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Small Schools in the City - a Cheaper Option!
For decades small schools have been told they cost too much, though decision-makers are deceived by claims of educational unviability. Modern test and inspection outcomes firmly refute that conventional excuse but it still seems plausible to local authorities pressed by governments to rationalise school places. Now, under a never officially-published or politically-uttered mantra, they should not have too many schools. What do education officers do in the face of that demand, revealed to the National Association for Small Schools in a DfES letter in 2006? One decided against closure programmes but instead pushed federations, often little more than shotgun marriages in some cases. However, with federation agreed the LEA not only thereby reduced its total number of schools but could then, and did, reduce the combined admission number.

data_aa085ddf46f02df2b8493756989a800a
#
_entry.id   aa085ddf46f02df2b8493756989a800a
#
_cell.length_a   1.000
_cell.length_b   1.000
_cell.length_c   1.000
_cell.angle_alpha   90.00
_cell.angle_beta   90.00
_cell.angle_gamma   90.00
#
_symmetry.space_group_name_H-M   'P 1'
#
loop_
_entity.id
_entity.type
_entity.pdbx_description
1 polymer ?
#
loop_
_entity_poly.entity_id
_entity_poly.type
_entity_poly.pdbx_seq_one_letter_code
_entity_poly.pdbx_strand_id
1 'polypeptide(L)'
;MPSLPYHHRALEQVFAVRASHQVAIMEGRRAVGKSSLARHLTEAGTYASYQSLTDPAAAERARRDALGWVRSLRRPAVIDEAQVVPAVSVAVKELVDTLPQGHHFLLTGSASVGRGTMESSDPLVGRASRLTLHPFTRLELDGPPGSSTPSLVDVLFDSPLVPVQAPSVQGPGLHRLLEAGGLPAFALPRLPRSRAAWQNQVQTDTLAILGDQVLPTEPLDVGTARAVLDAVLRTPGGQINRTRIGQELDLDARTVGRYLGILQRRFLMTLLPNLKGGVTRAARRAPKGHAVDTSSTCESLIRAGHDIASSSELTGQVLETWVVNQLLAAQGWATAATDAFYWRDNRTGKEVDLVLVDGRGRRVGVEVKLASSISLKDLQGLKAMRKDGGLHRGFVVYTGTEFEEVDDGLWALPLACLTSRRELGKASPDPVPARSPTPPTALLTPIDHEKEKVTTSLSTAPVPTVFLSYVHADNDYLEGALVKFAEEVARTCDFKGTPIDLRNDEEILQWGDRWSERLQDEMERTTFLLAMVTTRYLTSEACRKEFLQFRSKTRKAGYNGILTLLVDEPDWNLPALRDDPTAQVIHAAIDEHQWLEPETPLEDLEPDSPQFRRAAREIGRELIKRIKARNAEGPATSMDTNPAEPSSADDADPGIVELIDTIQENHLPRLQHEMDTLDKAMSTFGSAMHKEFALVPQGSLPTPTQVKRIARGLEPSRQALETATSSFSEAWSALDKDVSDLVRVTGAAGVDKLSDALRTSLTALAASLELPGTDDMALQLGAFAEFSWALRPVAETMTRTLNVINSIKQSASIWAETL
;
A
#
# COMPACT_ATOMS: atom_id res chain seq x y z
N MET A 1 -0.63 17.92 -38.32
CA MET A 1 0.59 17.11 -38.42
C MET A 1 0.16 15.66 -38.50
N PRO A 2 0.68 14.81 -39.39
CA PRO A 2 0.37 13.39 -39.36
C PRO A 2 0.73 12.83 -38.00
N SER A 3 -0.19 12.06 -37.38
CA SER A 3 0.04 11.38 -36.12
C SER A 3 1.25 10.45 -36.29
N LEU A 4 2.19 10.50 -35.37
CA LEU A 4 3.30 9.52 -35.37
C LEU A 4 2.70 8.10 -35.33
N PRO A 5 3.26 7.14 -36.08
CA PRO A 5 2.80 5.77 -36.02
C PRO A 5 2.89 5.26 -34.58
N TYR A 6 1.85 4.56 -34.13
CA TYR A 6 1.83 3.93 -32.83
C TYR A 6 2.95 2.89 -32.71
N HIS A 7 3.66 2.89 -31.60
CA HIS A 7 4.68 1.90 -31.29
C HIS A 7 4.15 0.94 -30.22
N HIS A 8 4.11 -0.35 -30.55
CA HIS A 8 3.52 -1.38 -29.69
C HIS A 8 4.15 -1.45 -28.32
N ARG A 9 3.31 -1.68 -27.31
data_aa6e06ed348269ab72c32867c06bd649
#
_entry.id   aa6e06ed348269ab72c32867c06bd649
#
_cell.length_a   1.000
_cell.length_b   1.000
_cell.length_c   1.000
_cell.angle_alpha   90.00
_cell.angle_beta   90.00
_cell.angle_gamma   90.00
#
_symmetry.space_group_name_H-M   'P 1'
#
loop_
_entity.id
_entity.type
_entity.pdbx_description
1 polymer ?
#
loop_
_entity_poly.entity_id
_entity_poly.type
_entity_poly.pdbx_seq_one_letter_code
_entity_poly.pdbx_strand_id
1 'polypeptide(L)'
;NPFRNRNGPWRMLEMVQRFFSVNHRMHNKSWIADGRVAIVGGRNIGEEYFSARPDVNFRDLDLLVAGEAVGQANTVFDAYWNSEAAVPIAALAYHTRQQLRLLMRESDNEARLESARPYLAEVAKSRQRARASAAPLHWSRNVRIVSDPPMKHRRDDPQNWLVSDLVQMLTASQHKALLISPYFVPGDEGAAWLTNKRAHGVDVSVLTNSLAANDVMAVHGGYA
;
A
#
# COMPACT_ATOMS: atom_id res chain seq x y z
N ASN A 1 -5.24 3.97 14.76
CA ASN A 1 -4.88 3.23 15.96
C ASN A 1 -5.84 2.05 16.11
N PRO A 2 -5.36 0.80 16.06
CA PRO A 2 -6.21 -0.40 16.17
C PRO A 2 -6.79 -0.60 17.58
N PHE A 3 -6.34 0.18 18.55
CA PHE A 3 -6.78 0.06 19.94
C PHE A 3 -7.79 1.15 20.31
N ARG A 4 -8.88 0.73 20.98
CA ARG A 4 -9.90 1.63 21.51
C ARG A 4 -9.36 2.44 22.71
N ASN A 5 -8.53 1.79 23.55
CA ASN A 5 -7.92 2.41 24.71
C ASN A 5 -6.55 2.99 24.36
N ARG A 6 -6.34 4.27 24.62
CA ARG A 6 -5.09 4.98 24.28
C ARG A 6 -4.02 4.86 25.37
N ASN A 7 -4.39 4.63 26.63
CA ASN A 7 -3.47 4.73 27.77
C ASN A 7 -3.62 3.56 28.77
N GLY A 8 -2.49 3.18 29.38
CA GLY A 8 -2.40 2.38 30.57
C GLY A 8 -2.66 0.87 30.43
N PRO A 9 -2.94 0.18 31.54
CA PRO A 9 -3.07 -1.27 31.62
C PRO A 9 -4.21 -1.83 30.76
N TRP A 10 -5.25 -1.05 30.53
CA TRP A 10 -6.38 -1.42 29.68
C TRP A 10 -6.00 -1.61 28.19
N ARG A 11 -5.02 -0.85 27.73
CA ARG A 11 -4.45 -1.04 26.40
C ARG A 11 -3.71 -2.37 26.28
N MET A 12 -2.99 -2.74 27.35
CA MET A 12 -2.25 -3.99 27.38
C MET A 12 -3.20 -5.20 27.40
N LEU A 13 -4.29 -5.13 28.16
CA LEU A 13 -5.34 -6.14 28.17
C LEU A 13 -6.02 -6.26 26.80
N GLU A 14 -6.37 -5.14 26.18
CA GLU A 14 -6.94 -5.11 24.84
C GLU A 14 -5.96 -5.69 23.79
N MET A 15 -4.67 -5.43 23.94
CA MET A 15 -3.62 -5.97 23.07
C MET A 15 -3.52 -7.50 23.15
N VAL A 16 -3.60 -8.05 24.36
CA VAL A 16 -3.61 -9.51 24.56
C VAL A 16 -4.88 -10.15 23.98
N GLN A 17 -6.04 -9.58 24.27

Government education policy is riddled with contradictions. Ostensibly presuming against closing village schools, it pushes an excellent extended services concept, rooted in best village school practice, but which DfES and LEAs now say village schools cannot manage. Government imposes financial targets prompting the very wholesale closures it once professed to end, threatening to erase a sector delivering the high standards its entire policy targets. The blindly-sustained rigid unit cost factor paralyses debate in a way confounding broader, more relevant economic perspectives.